The Collected Poems of Mervyn Peake
It is with barely concealed delight that I can announce that for the very first time the collected poems of my late father will be published in 2008, the 40th anniversary of his death. Carcanet Press, the country's leading poetry publisher, will be bringing out a volume which will include over 80 unpublished works, and the collection will be copiously illustrated.
In all over 230 poems will appear thus making this one of the most significant Peake publications of recent years. The editor, Rob Maslen, who has done a quite magnificent job, has worked closely with Peter Winnington, editor of Peake Studies and undisputed doyen on the subject of Mervyn Peake, to produce what I'm sure will be a landmark in the history of love, war, contemplative and philosophical poetry.
The formal title of this edition is Mervyn Peake, Collected Poems, ed. R. W. Maslen and this is how the book is announced by Carcanet Press:
"This is the first comprehensive edition of the poetry of Mervyn Peake, author of the Gormenghast books and one of the most celebrated illustrators of the 20th century. All his poetry is collected in this volume, with the exception of the nonsense rhymes and one early narrative poem. In addition, every black-and-white illustration he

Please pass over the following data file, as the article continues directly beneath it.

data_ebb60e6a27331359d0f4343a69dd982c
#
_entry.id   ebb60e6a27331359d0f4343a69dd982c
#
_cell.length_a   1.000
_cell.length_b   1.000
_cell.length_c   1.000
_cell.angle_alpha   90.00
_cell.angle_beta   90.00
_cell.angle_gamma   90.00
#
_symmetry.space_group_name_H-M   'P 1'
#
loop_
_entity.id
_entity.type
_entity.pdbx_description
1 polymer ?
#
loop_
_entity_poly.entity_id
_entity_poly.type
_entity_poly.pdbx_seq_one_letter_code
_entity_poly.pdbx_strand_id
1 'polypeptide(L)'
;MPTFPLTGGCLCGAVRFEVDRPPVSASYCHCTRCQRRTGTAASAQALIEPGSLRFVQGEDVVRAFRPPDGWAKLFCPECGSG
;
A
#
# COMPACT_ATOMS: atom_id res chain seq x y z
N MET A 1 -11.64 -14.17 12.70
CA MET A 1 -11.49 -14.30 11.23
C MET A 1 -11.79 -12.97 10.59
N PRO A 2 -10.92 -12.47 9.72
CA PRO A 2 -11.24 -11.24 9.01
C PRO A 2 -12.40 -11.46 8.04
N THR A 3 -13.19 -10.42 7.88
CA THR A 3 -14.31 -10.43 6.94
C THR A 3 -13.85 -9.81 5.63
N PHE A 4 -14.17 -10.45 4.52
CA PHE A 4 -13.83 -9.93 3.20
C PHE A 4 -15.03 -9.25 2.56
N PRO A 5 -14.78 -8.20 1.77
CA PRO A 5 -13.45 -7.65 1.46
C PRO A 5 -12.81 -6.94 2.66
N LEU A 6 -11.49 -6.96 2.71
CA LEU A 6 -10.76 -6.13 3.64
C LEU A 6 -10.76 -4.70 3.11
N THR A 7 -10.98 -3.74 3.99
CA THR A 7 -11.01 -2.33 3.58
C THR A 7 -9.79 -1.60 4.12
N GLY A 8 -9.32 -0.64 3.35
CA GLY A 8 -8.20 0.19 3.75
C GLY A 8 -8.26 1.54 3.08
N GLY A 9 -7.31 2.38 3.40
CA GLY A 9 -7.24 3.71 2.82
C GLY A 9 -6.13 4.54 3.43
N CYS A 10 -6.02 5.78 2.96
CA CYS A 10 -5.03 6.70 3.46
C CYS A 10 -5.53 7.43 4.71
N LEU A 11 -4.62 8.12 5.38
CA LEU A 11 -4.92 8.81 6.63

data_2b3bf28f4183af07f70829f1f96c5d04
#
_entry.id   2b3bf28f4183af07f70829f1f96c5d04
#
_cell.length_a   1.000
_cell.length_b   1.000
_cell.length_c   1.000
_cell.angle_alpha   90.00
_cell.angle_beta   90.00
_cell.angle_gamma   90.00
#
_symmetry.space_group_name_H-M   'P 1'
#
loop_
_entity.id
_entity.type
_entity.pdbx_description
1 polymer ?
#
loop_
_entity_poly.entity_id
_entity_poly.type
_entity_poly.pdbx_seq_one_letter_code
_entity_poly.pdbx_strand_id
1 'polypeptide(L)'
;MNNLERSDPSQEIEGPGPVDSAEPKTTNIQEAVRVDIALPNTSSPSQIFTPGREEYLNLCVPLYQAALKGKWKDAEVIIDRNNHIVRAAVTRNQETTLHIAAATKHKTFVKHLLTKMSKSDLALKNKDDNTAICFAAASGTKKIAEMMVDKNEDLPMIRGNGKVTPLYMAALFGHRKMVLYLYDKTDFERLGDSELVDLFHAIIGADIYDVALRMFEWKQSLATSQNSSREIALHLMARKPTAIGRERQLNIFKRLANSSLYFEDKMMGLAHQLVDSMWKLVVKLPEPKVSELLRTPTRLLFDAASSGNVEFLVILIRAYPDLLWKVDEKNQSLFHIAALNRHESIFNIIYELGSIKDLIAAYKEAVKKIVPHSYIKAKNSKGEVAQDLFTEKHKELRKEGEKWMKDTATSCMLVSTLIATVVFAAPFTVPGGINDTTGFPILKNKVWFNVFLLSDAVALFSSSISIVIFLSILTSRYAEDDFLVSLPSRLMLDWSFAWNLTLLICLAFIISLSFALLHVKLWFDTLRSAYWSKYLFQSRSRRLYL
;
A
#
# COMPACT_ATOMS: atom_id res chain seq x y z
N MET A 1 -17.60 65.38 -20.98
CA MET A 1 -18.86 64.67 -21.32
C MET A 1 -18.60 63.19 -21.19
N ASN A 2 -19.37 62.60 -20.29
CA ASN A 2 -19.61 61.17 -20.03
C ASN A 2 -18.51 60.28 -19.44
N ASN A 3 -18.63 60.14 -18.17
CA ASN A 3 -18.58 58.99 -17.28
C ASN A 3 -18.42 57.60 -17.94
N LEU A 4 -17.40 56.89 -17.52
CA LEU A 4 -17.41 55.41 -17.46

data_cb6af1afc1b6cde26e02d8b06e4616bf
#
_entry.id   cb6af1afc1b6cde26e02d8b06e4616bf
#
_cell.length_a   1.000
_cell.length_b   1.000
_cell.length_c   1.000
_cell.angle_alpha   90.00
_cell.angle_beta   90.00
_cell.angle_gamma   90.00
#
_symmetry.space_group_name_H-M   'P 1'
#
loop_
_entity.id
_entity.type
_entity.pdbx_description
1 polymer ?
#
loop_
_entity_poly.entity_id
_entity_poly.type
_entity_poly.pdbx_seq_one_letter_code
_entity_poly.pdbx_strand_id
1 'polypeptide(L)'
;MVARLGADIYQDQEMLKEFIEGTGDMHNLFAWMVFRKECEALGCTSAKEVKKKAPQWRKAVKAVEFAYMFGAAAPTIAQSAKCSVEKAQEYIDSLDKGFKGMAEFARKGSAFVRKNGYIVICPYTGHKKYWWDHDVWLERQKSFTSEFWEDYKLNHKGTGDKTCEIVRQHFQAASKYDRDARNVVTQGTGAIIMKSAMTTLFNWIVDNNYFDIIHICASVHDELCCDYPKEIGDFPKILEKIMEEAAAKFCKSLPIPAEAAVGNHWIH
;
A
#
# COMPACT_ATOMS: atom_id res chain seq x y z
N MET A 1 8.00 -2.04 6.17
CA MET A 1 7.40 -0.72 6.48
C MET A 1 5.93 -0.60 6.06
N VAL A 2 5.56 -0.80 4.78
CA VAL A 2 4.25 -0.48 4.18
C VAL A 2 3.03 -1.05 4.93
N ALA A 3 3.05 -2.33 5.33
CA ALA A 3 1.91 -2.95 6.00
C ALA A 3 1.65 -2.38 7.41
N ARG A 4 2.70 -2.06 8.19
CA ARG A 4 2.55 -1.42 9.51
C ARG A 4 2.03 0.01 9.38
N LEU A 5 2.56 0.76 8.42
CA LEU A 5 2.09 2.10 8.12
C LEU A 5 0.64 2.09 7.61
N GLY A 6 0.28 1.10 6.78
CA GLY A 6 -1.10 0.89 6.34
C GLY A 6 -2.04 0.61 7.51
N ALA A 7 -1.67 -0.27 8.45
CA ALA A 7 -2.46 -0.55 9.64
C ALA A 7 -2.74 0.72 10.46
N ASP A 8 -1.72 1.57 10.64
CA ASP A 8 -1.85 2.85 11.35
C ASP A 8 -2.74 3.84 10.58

made for his verse is included here, along with many other pictures, some of which have never before been published. Of the more than 230 poems – all reproduced from authoritative sources – over eighty are printed for the first time.
"Published to mark the 40th anniversary of Peake’s death, this edition finally enables his stature as a writer of verse to be properly assessed. He emerges as a major poet of the mid-20th century, whose achievement was recognized in 1950 by the award of the Heinemann prize for his collection The Glassblowers. Like his hero William Blake, Peake possessed an acute sense of his responsibilities as a visual and verbal artist, and was passionately engaged with the events of his time: from unemployment in pre-war Britain to the horrors of the London Blitz and of the concentration camp at Bergen-Belsen, which he visited in 1945. He was a fine love-poet as well as a sensitive observer of the human form in action and at rest. His poetry helps to anchor the fantasy world of Gormenghast in the world of the turbulent 1930s and 40s, and will bring those decades to vivid new life in the imaginations of 21st-century readers."